Since late 2009, when the Great Recession reached the Eurozone periphery, the Greek political system and Greek society itself have undergone secular change. The impact sent shockwaves that brought down the decades old two-party system, eliminated older cleavages, and brought to light new ones. One of the most significant elements in the incredible chain of events that have taken place since 2009 was the onset of the Greek “aganaktismenoi” movement, the Greek equivalent of the Spanish indignados. The aim of the ambitious CAICG project was to dissect this important protest cycle, identify main actors, engage in causal analysis, and lay out implications for policymaking.
The conclusions of the systematic analysis that took place since the start of the project, under the direction of Principal Investigator Professor Nikos Marantzidis are multifaceted. First, the model of exit-voice-loyalty was employed to assess the demand side of the protest. Through interviews with elite activists as well as common participants, and with the help of panel surveys, we pinpointed the main factors leading to mobilization. Political agency came out as a crucial factor that led to the success of the movement, with political entrepreneurs managing to successfully mobilize the resentment felt by a large part of the population and the crisis of representation that plagued the political establishment that had been ruling Greece for decades.
Using trust/dictator games, we took an even more thorough glimpse of how sentiments such as anger and felt injustice were pivotal in taking otherwise quiescent citizens and turning them into a wave that filled the squares of the indignados that summer of 2011, forever altering the landscape of the Greek political party system. However, this analysis would be incomplete without taking into account the role of traditional (e.g. TV stations, newspapers) and social media (e.g. Facebook, Twitter, blogs etc.). The way the media reported what was going on in the squares affected greatly the image of the movement in the eyes of the wider population, providing emotional cues, and considerably influencing the precipitous rise and the eventual downfall of protest activity. At the same time, protesters actively tried to harness the dynamism of the new social media, disseminating their message much further and reaching much wider audiences that what could be accomplished in previous cycles ofprotest.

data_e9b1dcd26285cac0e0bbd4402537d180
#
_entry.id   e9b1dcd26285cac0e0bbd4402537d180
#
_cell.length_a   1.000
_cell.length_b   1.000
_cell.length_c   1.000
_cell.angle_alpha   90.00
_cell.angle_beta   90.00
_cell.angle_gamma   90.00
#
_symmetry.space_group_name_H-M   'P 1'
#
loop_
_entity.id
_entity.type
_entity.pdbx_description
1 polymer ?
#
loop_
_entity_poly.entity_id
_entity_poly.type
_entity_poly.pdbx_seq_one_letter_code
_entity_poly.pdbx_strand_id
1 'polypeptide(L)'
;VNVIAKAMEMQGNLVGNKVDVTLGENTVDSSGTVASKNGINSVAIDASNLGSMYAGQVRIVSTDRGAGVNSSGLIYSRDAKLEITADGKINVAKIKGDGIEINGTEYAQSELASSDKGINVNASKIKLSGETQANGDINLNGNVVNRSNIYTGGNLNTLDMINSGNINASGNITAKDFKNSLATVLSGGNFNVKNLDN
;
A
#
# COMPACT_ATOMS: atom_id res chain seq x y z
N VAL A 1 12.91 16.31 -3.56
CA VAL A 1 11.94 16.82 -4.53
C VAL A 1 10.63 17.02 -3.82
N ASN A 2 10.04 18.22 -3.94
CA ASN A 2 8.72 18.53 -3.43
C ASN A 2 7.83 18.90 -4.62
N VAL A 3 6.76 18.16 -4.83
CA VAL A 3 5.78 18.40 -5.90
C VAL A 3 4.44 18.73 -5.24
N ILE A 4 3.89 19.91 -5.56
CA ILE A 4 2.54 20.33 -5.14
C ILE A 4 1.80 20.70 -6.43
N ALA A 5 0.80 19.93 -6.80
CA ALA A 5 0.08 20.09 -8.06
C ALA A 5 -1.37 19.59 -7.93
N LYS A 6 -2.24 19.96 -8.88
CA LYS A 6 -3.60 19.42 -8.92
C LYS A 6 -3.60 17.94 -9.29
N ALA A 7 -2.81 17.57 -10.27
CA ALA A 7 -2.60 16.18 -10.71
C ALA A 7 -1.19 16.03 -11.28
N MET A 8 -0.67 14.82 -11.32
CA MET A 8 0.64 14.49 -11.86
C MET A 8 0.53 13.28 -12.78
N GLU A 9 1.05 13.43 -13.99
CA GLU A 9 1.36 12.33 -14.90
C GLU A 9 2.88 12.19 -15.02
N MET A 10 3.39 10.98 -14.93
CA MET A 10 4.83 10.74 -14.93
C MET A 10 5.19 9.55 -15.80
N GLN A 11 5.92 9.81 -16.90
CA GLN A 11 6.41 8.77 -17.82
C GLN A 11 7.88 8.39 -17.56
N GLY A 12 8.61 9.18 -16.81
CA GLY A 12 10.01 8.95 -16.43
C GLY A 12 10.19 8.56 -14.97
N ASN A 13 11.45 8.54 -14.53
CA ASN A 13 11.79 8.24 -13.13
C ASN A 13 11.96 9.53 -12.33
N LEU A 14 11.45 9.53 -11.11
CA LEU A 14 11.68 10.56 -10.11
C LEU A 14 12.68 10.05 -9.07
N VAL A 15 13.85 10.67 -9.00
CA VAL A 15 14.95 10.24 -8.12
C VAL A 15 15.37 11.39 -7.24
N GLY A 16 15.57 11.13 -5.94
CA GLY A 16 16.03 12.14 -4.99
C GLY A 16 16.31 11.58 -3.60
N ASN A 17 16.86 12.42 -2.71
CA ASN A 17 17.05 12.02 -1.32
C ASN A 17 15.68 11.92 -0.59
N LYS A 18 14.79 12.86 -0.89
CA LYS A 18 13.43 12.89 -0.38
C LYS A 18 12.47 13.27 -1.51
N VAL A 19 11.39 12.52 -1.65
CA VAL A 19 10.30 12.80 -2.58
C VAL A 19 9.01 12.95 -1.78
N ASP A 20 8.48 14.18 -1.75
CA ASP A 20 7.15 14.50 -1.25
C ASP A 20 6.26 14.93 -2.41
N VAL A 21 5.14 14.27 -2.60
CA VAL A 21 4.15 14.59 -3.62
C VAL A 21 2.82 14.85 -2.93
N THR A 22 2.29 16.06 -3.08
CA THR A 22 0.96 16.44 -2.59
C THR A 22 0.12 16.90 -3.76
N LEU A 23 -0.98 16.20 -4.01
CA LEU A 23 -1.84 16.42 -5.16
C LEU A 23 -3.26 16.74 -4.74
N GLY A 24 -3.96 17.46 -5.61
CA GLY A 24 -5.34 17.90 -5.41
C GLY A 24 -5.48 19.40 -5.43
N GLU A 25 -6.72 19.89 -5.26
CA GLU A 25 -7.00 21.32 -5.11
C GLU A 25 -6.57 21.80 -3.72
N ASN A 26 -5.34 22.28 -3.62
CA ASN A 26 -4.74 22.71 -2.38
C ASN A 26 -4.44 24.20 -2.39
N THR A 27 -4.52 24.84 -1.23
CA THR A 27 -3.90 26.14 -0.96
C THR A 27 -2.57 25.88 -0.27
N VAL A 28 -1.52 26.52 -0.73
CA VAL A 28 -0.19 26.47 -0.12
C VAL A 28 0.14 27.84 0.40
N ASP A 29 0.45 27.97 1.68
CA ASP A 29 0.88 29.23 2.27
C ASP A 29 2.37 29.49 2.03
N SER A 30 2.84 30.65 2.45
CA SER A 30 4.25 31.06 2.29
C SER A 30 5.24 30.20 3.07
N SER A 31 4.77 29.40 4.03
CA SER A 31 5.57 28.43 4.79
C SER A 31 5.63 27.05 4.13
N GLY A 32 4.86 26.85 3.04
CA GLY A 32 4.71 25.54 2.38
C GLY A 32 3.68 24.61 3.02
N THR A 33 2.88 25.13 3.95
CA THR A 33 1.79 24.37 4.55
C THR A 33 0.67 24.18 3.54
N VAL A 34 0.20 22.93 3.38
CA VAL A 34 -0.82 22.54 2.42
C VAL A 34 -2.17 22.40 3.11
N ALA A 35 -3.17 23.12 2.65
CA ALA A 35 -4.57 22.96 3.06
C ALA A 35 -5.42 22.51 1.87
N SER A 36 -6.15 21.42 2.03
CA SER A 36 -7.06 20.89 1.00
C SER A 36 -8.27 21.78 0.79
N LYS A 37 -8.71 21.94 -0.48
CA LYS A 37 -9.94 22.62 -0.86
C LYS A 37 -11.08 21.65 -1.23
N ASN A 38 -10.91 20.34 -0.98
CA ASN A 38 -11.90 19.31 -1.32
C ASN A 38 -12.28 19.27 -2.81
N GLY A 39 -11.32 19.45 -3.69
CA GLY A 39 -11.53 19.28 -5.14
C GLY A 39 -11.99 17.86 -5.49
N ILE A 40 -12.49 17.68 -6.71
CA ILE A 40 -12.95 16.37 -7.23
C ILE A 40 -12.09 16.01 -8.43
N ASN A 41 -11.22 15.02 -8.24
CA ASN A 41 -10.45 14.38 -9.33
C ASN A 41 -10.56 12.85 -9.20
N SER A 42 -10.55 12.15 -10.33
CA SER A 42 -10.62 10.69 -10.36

Opinion leaders were found to have a good grasp of the dynamics of the conflict in the streets, however, the far reaching implications of the Greek aganaktismenoi were not understood by many in those early days of May. This is evident on how the party system reacted. Small and flexible players, such as SYRIZA and the ANEL, managed to take advantage of the reorganization of political allegiances and reap huge electoral benefits in the next elections. At the same time, PASOK was unable to provide a credible counterframe to that propounded in the squares, and New Democracy oscillated between tacit approval and outright rejection, an equivocation that proved detrimental to the electoral support of the party. All this became evident in the “earthquake election” of May 2012, the most volatile election in recent history, that, for many, signaled the end of the “Metapolitefsi” period for Greece, ushering in new forces and following avenues that have not yet solidified.
The Greek political system is still in flux. However, it is almost impossible for the old two party system to bounce back into the helm. A new, multipolar party system is gradually emerging, and the Greek aganaktismenoi have played a significant role in the incredible change that has taken place these past few years. The CAICG research project has managed to uncover the main facets of the most important protest cycle since the restoration of democracy, providing the Greek and international academic community with rich tools for further analysis that is bound to take place.
Below are the deliverables (conference presentations and papers) produced in English or Greek as part of the research project. Please contact the authors directly for further information.
1. Η Θεματική της Κινητοποίησης ως Παράγοντας Ερμηνείας της Πολιτικής Συμμετοχής: Μελετώντας την Κληρονομιά των «Αγανακτισμένων» | Γιάννης Κωνσταντινίδης, Νίκος Μαραντζίδης, Ηλίας Ντίνας
2. Ανεργία και Ψήφος Διαμαρτυρίας | Ρούλα Νέζη, Γιάννης Κωνσταντινίδης, Κώστας Γεμενής
3. The Impact of the Greek indignados on Greek politics | Paris Aslanidis, Nikos Marantzidis, Vasiliki Georgiadou, Anastasia Kafe
4. The Grapes of Wrath: Democracy, Political System and Violence Under Challenge in Greece | Vasiliki Georgiadou, Anastasia Kafe, Roula Nezi, Costis Pieridis, Nikos Marantzidis, Paris Aslanidis
5. Θυματοποίηση και Οικονομική Ψήφος στην Ελλάδα της Κρίσης | Ηλίας Ντίνας, Γιάννης Κωνσταντινίδης
6. Emotions and Politics in the Greek media: the 2015 Referendum | Lamprini Rori, Nikos Marantzidis
7. Locating Active Followers in Governmental Twitter Accounts: The Case of Greece | Konstantinos Antoniadis, Kostas Zafiropoulos, Vasiliki Vrana
8. Analysing parliamentary discourse in Greece between three memorandums: A populist appeal | Vasiliki Tsagkroni, Stella Ladi
9. Οι μεταλλάξεις του κομματικού συστήματος κατά την κρίση | Νίκος Μαραντζίδης, Γιάννης Κωνσταντινίδης, Ηλίας Ντίνας